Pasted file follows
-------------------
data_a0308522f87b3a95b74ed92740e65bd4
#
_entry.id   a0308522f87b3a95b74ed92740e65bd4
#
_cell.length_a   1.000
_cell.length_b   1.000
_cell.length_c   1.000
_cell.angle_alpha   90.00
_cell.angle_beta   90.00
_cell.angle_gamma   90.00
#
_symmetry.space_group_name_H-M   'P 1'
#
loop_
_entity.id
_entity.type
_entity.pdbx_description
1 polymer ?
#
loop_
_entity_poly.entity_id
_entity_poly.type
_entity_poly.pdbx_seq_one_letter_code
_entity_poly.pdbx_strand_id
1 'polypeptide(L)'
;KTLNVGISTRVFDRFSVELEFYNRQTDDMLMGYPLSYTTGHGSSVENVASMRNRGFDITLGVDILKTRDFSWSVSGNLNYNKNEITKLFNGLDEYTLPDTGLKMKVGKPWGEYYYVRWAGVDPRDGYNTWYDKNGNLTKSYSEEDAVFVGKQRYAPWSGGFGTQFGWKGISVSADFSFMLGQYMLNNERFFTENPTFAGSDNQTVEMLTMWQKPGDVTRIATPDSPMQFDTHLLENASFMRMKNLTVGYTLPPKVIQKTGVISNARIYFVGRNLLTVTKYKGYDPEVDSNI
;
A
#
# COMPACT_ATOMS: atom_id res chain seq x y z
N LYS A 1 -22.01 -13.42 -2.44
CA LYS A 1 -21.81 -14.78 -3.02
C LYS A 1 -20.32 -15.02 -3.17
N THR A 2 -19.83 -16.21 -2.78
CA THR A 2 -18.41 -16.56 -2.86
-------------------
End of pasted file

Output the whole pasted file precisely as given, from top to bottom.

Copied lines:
data_a0308522f87b3a95b74ed92740e65bd4
#
_entry.id   a0308522f87b3a95b74ed92740e65bd4
#
_cell.length_a   1.000
_cell.length_b   1.000
_cell.length_c   1.000
_cell.angle_alpha   90.00
_cell.angle_beta   90.00
_cell.angle_gamma   90.00
#
_symmetry.space_group_name_H-M   'P 1'
#
loop_
_entity.id
_entity.type
_entity.pdbx_description
1 polymer ?
#
loop_
_entity_poly.entity_id
_entity_poly.type
_entity_poly.pdbx_seq_one_letter_code
_entity_poly.pdbx_strand_id
1 'polypeptide(L)'
;KTLNVGISTRVFDRFSVELEFYNRQTDDMLMGYPLSYTTGHGSSVENVASMRNRGFDITLGVDILKTRDFSWSVSGNLNYNKNEITKLFNGLDEYTLPDTGLKMKVGKPWGEYYYVRWAGVDPRDGYNTWYDKNGNLTKSYSEEDAVFVGKQRYAPWSGGFGTQFGWKGISVSADFSFMLGQYMLNNERFFTENPTFAGSDNQTVEMLTMWQKPGDVTRIATPDSPMQFDTHLLENASFMRMKNLTVGYTLPPKVIQKTGVISNARIYFVGRNLLTVTKYKGYDPEVDSNI
;
A
#
# COMPACT_ATOMS: atom_id res chain seq x y z
N LYS A 1 -22.01 -13.42 -2.44
CA LYS A 1 -21.81 -14.78 -3.02
C LYS A 1 -20.32 -15.02 -3.17
N THR A 2 -19.83 -16.21 -2.78
CA THR A 2 -18.41 -16.56 -2.86